Kearny Bank admits clients’ financial data exposed in MOVEit breach


Credit card numbers were leaked along with other sensitive data, as the New Jersey-based bank joins the list of those affected by the MOVEit Transfer attacks.

The notice to affected clients on October 25th stated that the company’s third-party vendor, Fiserv, providing Kearny Bank with financial technology services, was impacted by the zero-day vulnerability exploit.

The vendor was using the file transfer tool MOVEit, which attackers targeted at the end of May. The threat actors accessed Fiserv’s MOVEit Transfer environment and “obtained certain files contained therein, including files that it maintains for Kearny Bank.” The bank claims that all its in-house applications and systems are secure and were not “impacted by the event.”

A zero-day exploit is a cyber attack targeting a vulnerability that’s unknown to either the software’s creators or antivirus vendors. The attacker spots the software vulnerability before any parties interested in mitigating it, quickly creates an exploit, and uses it for an attack.

An investigation into Fiserv and Kearny identified that the attackers got access to sensitive client data, including full names, home addresses, and financial data such as financial account numbers, credit/debit card numbers in combination with security codes, access codes, passwords, or PINs for the accounts.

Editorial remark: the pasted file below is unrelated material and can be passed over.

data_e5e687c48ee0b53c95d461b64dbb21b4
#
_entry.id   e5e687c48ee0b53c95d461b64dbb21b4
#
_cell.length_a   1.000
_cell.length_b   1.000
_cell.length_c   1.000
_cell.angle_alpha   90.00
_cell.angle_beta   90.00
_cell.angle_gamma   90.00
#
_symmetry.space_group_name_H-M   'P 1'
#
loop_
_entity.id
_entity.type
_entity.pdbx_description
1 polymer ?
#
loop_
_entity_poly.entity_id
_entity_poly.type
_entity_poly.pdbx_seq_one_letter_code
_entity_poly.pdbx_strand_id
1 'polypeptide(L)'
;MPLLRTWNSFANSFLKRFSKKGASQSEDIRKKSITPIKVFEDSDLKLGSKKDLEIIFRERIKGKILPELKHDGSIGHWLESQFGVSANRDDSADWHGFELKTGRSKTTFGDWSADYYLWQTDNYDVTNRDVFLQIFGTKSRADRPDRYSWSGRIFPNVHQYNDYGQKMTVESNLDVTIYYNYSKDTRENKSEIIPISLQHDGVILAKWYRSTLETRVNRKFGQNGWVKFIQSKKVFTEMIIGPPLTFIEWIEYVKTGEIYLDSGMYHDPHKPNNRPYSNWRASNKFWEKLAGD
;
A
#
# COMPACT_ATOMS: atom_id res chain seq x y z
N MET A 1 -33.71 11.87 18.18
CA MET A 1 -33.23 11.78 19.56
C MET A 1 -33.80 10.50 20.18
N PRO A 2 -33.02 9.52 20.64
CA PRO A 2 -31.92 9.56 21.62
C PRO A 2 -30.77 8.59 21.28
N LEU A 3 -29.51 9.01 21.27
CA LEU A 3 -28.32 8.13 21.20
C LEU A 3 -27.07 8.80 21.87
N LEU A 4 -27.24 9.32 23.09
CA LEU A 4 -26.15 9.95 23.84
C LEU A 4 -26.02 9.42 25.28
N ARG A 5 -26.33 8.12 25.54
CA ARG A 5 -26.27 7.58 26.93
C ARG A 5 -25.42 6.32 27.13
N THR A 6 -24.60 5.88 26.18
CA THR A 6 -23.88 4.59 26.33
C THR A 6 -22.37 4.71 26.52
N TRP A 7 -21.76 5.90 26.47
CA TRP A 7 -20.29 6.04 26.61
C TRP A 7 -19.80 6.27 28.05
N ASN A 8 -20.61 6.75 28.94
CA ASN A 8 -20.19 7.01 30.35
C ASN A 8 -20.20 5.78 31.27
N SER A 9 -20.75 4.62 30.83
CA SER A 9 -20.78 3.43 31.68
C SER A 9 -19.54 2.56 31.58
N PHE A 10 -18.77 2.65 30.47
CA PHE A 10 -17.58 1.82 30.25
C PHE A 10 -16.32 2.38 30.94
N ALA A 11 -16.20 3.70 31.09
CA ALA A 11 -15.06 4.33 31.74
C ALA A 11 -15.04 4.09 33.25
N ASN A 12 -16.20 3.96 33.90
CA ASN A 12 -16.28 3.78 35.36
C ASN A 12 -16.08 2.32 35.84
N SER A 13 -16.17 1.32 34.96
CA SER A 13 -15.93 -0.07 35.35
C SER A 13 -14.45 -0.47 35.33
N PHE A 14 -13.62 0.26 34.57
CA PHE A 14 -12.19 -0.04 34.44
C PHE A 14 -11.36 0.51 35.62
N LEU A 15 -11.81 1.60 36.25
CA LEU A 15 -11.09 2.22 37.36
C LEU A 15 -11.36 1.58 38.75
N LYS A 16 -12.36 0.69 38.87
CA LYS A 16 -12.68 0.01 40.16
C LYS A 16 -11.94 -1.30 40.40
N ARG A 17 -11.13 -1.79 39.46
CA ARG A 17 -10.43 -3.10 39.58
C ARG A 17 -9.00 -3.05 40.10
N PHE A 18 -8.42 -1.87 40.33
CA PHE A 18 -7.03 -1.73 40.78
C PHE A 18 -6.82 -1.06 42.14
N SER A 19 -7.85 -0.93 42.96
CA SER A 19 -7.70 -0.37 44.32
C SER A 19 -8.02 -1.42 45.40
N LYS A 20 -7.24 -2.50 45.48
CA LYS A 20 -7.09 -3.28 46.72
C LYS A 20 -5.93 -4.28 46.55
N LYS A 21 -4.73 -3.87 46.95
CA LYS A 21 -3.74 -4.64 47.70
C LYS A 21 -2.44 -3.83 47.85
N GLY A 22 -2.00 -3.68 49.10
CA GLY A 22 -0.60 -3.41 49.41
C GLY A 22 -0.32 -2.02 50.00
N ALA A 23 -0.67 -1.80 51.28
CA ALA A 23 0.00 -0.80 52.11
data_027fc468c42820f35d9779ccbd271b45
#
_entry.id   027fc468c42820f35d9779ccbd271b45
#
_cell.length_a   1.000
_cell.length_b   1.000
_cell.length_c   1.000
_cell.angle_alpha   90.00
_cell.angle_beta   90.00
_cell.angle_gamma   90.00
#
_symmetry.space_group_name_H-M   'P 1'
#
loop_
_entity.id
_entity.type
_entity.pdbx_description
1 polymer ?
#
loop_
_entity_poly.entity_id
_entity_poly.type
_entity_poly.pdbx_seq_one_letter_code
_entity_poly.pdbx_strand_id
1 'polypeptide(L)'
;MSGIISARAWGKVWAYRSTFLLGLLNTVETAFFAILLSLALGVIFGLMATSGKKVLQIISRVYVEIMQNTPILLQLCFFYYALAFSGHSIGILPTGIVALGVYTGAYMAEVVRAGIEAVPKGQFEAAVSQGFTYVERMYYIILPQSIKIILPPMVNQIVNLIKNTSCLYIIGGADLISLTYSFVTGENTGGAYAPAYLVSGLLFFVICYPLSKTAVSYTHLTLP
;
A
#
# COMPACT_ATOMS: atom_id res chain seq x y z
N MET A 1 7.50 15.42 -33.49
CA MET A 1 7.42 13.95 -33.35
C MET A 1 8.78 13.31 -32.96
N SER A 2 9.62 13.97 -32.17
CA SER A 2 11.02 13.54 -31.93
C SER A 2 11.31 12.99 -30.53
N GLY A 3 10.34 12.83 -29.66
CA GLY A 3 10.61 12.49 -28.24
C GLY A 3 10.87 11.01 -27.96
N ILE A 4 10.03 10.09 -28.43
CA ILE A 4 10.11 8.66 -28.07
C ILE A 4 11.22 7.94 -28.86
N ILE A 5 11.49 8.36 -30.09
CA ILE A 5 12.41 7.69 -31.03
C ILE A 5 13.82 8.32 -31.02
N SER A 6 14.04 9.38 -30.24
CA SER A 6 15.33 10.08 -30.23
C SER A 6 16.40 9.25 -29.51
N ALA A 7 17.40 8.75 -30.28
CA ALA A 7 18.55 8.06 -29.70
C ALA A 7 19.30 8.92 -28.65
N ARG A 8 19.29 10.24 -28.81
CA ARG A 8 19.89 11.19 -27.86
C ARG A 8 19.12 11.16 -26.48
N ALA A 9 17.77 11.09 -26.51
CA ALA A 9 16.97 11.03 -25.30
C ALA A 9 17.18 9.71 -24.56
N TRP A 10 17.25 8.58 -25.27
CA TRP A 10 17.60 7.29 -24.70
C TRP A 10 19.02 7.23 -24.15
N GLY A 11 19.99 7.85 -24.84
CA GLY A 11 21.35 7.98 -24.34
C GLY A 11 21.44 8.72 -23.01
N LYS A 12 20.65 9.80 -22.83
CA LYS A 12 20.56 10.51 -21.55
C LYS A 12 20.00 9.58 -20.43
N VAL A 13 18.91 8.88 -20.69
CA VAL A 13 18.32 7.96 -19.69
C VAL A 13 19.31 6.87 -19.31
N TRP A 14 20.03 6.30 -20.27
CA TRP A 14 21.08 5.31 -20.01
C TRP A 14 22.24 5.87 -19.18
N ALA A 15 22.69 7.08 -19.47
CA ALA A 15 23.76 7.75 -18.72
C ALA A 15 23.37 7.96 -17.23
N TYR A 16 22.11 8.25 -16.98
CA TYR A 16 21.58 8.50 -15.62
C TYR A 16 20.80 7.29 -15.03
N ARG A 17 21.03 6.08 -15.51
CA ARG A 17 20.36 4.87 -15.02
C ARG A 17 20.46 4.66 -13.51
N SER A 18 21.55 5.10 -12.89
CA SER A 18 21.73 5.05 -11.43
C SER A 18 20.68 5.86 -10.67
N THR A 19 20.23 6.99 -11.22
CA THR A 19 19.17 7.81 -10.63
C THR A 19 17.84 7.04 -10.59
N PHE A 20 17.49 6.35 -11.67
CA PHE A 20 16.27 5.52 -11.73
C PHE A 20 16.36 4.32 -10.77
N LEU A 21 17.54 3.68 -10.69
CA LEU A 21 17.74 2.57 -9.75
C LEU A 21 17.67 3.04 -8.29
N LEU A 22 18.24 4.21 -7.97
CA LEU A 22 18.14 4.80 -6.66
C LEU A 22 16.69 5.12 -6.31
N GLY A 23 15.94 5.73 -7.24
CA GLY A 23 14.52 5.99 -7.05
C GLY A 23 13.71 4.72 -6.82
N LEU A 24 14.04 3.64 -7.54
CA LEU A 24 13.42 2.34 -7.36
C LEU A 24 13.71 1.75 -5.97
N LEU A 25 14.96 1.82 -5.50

The Office of the Maine Attorney General states that more than 17,509 clients were affected by the breach. The company has offered affected individuals free credit monitoring, fraud consultation, and identity restoration services for 24 months.

MOVEit hack has affected millions

In total, around 2100 organizations and 62 million people have been confirmed to be impacted by the MOVEit Transfer attacks, and new victims continue to come forward. Four major European banks – Deutsche Bank, ING Bank, Postbank, and Comdirect – reported customer data leaks linked to the MOVEit hack.

Other named victims include American Airlines, TJX off-price department stores, TomTom, Pioneer Electronics, Autozone, Johns Hopkins University and Health System, Warner Bros Discovery, AMC Theatres, Choice Hotels’ Radisson Americas chain, and Crowe accounting advisory firm.

The Russia-linked Cl0p ransomware gang has taken credit for exploiting the MOVEit zero-day bug and has been posting victims' names on their dark web leak site since June.

In October, Progress Software, owners of the MOVEit Transfer software, disclosed other critical vulnerabilities that also pose a risk to its users.


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